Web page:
Fistulas are caused by damage to local tissue. It is often associated with cysts or infections of anal glands. A fistula can also be caused by sores, ulcers, or other injuries. It may develop at the same time as these injuries or weeks after infections clear.
In some people, anal fistulas occur spontaneously without any specific cause.
Certain conditions increase the risk of developing anal fistulas:
If your fistula is caused by an infection or chronic health condition, it may need to be managed before the fistula is repaired. Talk with your doctor about the best treatment plan for you.
A fistula is only cured with surgical repair. Left untreated, some fistulas can cause repeat abscesses or infections. Depending on the severity or location of the fistula, surgery may be straightforward or may need to be done in stages.
Surgical procedures include:
Fistulotomy—A trench is created in the fistula, which allows for healing from the inside out.
Sealant or plug—A substance is used to fill in the fistula. Both ends of the fistula are closed off, allowing it to heal.
Endorectal flap—A flap is created to expose the internal opening of the fistula. The fistula is stitched shut, and then the flap is put back into place.
Ligation of intersphincteric fistula tract (LIFT)—The internal part of the fistula is identified and tied off. Any infected glandular tissue in the anal canal is removed and the fistula is stitched at the external opening.
Fistulectomy—Rarely done, the fistula is completely removed.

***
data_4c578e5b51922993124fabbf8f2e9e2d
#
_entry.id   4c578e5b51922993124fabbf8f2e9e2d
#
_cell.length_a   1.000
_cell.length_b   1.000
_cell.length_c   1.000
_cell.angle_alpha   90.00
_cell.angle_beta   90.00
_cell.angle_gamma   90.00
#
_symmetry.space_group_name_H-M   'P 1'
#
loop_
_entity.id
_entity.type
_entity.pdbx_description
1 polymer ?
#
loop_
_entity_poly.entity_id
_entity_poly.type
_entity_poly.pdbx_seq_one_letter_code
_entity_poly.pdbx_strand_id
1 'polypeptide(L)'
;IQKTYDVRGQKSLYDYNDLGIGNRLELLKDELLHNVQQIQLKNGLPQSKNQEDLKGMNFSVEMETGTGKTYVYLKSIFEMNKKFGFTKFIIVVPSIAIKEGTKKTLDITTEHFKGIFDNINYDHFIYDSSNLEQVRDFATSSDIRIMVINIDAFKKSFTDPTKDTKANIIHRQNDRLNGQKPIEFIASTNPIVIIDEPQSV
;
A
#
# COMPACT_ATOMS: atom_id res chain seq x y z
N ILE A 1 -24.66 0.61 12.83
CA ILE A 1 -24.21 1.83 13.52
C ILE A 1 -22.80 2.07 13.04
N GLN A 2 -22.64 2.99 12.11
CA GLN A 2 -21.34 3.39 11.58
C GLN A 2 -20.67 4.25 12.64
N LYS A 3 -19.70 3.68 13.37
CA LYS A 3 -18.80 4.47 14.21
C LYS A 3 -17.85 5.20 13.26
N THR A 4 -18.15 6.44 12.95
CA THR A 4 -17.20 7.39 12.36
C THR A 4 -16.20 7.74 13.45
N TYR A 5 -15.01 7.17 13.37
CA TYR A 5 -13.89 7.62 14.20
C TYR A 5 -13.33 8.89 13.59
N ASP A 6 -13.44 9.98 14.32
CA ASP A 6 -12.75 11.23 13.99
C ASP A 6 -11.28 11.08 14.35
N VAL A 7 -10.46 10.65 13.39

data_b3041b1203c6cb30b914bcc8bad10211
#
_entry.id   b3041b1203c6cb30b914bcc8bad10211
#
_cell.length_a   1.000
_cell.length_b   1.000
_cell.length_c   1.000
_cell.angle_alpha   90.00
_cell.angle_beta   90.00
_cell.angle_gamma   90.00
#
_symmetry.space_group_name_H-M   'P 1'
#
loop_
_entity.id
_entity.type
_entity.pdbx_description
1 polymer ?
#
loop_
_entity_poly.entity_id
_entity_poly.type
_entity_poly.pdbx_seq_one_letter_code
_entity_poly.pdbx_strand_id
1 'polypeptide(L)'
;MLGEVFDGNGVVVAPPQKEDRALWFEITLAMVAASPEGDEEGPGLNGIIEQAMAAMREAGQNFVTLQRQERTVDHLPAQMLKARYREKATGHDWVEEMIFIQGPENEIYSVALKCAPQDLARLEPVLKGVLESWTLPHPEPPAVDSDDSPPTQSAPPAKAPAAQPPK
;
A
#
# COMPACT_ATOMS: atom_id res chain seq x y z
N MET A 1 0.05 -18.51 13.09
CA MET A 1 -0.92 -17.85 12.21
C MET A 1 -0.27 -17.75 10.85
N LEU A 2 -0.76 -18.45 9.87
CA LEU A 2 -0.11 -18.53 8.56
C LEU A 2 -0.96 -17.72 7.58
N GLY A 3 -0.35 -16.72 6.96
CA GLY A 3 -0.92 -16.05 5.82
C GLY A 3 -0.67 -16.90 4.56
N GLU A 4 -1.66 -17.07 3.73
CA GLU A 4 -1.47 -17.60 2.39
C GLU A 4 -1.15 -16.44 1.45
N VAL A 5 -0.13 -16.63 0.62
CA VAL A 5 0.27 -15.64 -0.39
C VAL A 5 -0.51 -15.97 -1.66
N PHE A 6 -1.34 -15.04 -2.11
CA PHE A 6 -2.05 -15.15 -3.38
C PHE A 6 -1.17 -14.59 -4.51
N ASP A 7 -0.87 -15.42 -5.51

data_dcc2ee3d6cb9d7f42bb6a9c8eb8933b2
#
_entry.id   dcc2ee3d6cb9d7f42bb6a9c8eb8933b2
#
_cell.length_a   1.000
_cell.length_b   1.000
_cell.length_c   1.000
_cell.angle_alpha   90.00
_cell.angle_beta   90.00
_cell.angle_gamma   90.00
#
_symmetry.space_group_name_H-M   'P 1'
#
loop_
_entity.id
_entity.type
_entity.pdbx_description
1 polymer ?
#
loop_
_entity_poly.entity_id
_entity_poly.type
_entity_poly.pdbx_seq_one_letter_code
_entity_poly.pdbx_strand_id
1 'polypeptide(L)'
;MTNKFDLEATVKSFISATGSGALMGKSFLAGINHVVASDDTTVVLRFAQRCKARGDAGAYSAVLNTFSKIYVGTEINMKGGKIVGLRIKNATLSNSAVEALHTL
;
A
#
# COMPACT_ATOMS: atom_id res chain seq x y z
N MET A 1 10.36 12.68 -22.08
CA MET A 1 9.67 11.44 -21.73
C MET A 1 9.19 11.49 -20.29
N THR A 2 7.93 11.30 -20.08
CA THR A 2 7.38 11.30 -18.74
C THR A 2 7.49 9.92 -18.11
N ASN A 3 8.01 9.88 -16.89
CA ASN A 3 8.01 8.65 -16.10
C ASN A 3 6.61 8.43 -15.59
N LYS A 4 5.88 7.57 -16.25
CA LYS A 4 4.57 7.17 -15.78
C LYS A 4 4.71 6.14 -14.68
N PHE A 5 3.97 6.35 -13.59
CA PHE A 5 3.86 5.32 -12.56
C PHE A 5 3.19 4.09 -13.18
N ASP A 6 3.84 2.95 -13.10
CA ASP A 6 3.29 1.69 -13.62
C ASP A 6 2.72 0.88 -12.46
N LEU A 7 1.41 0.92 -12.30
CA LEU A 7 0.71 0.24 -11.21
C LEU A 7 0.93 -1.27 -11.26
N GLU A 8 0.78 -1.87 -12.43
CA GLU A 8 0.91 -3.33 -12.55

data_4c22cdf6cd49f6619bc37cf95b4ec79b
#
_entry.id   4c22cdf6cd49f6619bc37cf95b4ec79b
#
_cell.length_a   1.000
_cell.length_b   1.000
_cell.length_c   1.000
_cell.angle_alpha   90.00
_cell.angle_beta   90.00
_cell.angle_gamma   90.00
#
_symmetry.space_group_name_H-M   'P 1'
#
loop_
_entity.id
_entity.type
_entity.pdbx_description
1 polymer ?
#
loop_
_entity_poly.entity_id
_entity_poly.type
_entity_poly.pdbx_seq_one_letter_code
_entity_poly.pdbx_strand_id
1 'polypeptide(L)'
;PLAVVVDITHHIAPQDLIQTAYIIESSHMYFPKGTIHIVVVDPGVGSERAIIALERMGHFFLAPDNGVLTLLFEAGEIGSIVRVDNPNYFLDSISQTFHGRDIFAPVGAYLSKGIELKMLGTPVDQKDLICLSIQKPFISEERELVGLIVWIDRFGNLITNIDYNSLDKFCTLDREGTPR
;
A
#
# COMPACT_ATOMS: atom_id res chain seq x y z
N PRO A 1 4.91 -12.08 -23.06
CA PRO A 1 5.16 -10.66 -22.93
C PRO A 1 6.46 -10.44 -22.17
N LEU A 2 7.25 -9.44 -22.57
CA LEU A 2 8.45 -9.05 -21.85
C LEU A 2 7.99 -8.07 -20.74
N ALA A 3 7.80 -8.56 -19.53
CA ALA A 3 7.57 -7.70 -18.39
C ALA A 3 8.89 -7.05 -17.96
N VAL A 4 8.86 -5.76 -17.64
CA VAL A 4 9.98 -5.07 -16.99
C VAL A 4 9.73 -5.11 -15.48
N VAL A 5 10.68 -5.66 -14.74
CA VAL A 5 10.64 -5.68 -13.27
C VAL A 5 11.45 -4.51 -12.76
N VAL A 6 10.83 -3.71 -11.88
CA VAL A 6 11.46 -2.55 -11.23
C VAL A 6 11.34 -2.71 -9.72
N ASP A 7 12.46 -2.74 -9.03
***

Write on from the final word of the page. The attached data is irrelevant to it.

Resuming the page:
Some procedures may affect muscles that open and close the anus. Depending on your treatment, you may have some degree of fecal incontinence.
Medication may help manage pain and treat any infection. Stool softeners, fiber, or bulk laxatives may also be recommended to decrease strain during bowel movements.
To help reduce your chances of an anal fistula, be sure to manage any health conditions that increase your risk of infections.
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Abscess and fistula expanded information American Society of Colon and Rectal Surgeons website. Available at: https://www.fascrs.org/patients/disease-condition/abscess-and-fistula-expanded-information. January 9, 2018.
Anal fistula. John Hopkins Medicine website. Available at: https://www.hopkinsmedicine.org/healthlibrary/conditions/adult/digestive_disorders/anal_fistula_134,173. Accessed January 9, 2018.
Rojanasakul A. LIFT procedure: a simplified technique for fistula-in-ano. Tech Coloproctol. 2009;13(3):237-240.
van Onkelen RS, Gosselink MP. Is it possible to improve the outcome of transanal advancement flap repair for high transsphincteric fistulas by additional ligation of the intersphincteric fistula tract? Dis Colon Rectum. 2012;55(2):163-166.
Last reviewed November 2018 by
EBSCO Medical Review Board
Daus Mahnke, MD
Last Updated: 12/20/2014
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